Protect Your Personal Data: Evaluate the sites you visit, and don’t give away personal information on sites that are not secure. Read privacy policies to find out what a site will do with any personal information you divulge.
Transmit Sensitive Financial and Personal Data via Secure Sites: During a secure (encrypted) connection, a site’s Internet address will be preceded by “https” and, depending on the browser you use, a closed lock or unbroken key symbol will appear in the lower portion of your window. Make sure both the “https” and either the closed lock or unbroken key appears.
Don’t Fall for Scams: Be aware of attempts to get your personal information through Spamming and Phishing. Spamming is flooding the Internet with many copies of the same message, in an attempt to force the message on people who would not otherwise choose to receive it. Most Spam is commercial advertising, often for dubious products, get-rich-quick schemes. Phishing occurs when someone sends an e-mail to a user falsely claiming to be an established legitimate enterprise in an attempt to scam the user into surrendering private information that will be used for identity theft purposes.
Limit Annoying Spam: Use protections offered by your Internet Service Provider (“ISP”). A stand-alone filter. Do not respond to Spam or retaliate – this will only result in more Spam.
Avoid Downloading Spyware: Don’t freely click on offers for no-cost software products such as games, music, screen savers or even anti- Spam filters. Educate other users of your computer to follow this rule.
Exercise Caution When Banking Online: Make sure that the banking institution is legitimate and deposits are federally funded. Take advantage of all security programs your bank offers, even optional ones.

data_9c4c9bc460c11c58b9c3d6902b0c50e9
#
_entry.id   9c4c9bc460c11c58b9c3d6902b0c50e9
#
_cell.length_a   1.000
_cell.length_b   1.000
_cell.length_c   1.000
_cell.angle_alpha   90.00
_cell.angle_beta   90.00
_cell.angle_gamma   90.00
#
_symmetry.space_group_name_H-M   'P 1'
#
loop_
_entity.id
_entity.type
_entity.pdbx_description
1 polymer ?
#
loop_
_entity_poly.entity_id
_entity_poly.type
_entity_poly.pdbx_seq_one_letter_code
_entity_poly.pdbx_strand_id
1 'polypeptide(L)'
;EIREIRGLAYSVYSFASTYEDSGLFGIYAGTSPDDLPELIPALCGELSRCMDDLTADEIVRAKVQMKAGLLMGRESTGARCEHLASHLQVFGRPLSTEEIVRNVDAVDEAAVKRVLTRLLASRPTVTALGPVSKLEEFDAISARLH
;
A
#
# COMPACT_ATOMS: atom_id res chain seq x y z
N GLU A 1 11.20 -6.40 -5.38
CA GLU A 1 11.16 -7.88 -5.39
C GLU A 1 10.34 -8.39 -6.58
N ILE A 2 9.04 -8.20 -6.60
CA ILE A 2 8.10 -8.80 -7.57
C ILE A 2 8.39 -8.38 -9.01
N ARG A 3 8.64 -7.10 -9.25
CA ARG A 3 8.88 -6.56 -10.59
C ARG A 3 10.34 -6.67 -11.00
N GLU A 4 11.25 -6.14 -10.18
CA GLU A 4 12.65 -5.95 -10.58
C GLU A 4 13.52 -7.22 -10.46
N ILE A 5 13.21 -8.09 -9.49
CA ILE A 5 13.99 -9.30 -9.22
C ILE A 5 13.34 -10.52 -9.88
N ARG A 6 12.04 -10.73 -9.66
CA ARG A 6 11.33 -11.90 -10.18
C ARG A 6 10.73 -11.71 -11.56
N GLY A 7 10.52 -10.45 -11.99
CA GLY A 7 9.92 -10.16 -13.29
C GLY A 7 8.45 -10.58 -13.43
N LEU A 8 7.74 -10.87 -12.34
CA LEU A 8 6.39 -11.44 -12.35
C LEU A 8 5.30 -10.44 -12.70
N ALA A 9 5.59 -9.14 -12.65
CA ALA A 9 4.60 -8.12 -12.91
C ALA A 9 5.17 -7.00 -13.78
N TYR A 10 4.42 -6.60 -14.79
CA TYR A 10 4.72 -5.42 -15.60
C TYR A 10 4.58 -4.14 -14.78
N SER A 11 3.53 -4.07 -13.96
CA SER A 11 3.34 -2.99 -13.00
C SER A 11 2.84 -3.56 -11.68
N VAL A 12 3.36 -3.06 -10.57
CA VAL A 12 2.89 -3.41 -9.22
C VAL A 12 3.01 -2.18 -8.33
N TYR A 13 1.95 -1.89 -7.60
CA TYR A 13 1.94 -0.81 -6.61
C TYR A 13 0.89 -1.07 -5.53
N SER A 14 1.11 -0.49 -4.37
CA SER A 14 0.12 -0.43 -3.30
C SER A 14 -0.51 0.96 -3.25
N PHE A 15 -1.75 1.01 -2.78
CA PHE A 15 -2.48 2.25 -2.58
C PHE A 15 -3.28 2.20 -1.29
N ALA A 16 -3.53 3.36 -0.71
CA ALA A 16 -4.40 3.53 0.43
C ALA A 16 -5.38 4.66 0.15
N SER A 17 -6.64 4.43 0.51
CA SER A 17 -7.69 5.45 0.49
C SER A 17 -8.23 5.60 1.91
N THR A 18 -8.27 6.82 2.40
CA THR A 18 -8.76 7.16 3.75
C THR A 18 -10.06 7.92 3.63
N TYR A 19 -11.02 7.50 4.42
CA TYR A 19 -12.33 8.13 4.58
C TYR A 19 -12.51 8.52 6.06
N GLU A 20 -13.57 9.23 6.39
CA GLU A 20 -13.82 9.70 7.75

Understand the Security Limitations of Wireless Technology: Criminals can steal data transmitted wirelessly over an unsecured network by, for example, monitoring chat, instant messaging and e-mail. Criminals can also set up “rogue” networks mimicking real ones. Always check the qualities of a network before connecting. Don’t transmit sensitive data in a public hotspot unless you trust it, even if the transmission is encrypted.
Don’t Fall Victim to Online Identity Theft: Use complex passwords and change them regularly. Lock your computer when you are not using it. Dispose of old computers properly. If you are a victim, take action.
Security Breach Awareness: If data you have transmitted to an online business has been stolen, know your rights about notification under New York State law and other remedies available through the Fair Credit Reporting Act.
Be a Smart Computer User: Monitor all computer usage, including that of children. Educate them about proper computer and Internet usage. If you use a computer for word processing, back up files frequently.